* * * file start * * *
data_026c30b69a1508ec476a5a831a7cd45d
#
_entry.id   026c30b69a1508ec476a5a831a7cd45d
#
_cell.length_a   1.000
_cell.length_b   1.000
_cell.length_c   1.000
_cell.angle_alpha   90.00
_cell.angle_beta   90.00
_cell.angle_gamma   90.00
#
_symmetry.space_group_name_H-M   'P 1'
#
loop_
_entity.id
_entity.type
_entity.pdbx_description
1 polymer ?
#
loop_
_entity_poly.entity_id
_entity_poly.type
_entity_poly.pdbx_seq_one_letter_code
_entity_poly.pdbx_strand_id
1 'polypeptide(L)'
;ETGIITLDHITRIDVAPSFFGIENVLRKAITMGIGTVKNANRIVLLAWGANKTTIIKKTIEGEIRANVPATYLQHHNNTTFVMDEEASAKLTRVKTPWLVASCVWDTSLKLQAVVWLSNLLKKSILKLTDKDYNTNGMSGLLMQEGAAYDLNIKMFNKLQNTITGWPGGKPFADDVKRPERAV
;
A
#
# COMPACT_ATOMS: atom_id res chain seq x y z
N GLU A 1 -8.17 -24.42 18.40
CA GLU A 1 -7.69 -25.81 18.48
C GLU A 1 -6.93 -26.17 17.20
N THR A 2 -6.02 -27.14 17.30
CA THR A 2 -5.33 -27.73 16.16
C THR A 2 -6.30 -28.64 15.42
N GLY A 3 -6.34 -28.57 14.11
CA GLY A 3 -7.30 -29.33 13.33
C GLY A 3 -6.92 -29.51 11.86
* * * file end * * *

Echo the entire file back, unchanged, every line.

data_026c30b69a1508ec476a5a831a7cd45d
#
_entry.id   026c30b69a1508ec476a5a831a7cd45d
#
_cell.length_a   1.000
_cell.length_b   1.000
_cell.length_c   1.000
_cell.angle_alpha   90.00
_cell.angle_beta   90.00
_cell.angle_gamma   90.00
#
_symmetry.space_group_name_H-M   'P 1'
#
loop_
_entity.id
_entity.type
_entity.pdbx_description
1 polymer ?
#
loop_
_entity_poly.entity_id
_entity_poly.type
_entity_poly.pdbx_seq_one_letter_code
_entity_poly.pdbx_strand_id
1 'polypeptide(L)'
;ETGIITLDHITRIDVAPSFFGIENVLRKAITMGIGTVKNANRIVLLAWGANKTTIIKKTIEGEIRANVPATYLQHHNNTTFVMDEEASAKLTRVKTPWLVASCVWDTSLKLQAVVWLSNLLKKSILKLTDKDYNTNGMSGLLMQEGAAYDLNIKMFNKLQNTITGWPGGKPFADDVKRPERAV
;
A
#
# COMPACT_ATOMS: atom_id res chain seq x y z
N GLU A 1 -8.17 -24.42 18.40
CA GLU A 1 -7.69 -25.81 18.48
C GLU A 1 -6.93 -26.17 17.20
N THR A 2 -6.02 -27.14 17.30
CA THR A 2 -5.33 -27.73 16.16
C THR A 2 -6.30 -28.64 15.42
N GLY A 3 -6.34 -28.57 14.11
CA GLY A 3 -7.30 -29.33 13.33
C GLY A 3 -6.92 -29.51 11.86